Keywords: aquatic toxicity reduction, carbon adsorption, toxic organics, biological treatment, wastewater treatment, environmental pollution, effluent toxicity
Toxicity reduction in industrial and municipal effluents – the state of the art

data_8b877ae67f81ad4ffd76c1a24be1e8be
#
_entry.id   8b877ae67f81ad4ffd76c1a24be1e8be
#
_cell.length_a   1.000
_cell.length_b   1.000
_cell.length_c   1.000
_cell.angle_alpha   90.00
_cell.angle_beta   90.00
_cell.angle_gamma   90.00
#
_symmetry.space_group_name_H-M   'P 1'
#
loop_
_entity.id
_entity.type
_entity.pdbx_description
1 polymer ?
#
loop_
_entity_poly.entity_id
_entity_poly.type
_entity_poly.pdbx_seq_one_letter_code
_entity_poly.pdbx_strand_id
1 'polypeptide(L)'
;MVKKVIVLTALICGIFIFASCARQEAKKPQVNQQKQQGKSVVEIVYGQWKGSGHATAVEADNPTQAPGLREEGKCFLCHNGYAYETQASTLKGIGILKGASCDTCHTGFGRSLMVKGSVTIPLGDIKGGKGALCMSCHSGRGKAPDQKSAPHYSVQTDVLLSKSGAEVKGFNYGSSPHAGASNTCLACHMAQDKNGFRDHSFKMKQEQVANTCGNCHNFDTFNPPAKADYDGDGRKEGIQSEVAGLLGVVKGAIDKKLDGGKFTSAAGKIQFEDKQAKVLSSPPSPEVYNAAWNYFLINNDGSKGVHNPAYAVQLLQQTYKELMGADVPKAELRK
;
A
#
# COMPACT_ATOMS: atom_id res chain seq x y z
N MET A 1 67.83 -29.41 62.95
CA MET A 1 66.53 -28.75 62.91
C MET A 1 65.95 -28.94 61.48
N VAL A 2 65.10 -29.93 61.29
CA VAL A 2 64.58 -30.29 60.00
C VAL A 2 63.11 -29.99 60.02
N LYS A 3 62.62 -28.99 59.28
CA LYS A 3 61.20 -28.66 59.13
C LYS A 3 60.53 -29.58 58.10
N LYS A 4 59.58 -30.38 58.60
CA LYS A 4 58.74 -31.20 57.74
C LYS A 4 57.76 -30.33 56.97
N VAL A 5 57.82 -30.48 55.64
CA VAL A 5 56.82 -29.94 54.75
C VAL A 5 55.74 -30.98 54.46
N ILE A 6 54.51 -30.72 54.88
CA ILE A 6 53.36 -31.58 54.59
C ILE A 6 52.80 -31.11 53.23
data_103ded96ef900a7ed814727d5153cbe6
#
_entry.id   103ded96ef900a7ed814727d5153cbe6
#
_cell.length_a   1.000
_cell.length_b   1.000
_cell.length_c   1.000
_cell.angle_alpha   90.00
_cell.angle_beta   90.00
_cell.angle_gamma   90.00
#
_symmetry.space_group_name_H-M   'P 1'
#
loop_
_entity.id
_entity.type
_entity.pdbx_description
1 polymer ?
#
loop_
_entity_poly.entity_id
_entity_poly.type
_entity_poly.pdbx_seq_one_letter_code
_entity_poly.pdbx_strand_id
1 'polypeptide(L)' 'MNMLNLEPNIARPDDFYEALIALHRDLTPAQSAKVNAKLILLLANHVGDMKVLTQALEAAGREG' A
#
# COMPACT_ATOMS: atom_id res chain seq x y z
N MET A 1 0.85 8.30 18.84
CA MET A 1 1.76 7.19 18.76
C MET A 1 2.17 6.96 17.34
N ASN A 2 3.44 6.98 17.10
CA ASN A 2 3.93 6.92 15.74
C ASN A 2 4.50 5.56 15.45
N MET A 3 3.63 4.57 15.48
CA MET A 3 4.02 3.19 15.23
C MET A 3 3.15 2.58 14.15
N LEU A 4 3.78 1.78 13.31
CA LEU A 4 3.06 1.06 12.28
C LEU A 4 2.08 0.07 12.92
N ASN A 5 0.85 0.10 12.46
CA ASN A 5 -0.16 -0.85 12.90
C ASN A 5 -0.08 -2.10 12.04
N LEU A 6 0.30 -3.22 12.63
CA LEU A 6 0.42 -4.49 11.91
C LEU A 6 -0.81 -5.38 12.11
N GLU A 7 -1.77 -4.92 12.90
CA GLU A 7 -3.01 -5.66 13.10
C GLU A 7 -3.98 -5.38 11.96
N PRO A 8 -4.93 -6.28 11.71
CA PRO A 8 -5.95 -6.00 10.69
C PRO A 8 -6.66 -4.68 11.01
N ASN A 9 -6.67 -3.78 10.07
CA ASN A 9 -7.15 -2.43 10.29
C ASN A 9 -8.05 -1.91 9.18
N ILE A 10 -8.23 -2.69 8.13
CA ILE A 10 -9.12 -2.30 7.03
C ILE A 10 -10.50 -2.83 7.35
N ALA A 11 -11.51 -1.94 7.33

Developments in treatment technology have traditionally focused on removal of specific contaminants: BOD, solids, ammonia, TOC and lately, specific organics such as phenol. A limit on effluent toxicity, however, does not fit so neatly into a procedural package, since it truly integrates the presence and impacts of contaminants in a sample. Toxicity reduction evaluation procedures, therefore, are more complex and site-specific than investigation procedures for reduction of other parameters. As described, toxicity reduction evaluations are best performed in six steps divided into three sequential phases. These are as follows: Phase I – Data validation; Phase II – Treatment system optimisation; Phase III – A) Toxicity identification, B) Best management practices implementation, C) Source treatment evaluation, D) Treatment system upgrading. Data validation can involve three to six months, or more, of additional testing to confirm and quantify the problem. Numerous testing concerns are identified which must be addressed prior to moving on to treatment considerations. The existing treatment facilities at the site should be fully optimised before considering addition of new facilities. Reconsideration of many accepted operational techniques has resulted in dramatic improvement in effluent toxicity, not evidenced by improvement in conventional pollutants. Some of the changes described include extended sludge age, increased carbon dosages and simply change in the carbon supplier. Toxicity identification testing is necessary if the existing system is not capable of completely resolving the problem. This consists of laboratory separation of samples into fractions to determine the contribution of various components to the toxicity. Toxicity identification results or literature research may provide a direction to a Best Management Practices or housekeeping approach to toxicity reduction. Elimination of or substitution for a toxic product or raw material has been known to resolve some toxicity problems. Where no specific component can be identified for elimination, sometimes a source area or building can be identified as a major factor. In either of these cases, source treatment can be helpful. Many applicable treatment technologies for small volume and/or concentrated streams are described. Upgrading of the treatment system is necessary where no other option is available or affordable. Selection of the technologies to be evaluated is based upon the results of the previous steps in the effort. Toxicity performance data are provided on a number of end-of-pipe treatment process alternatives.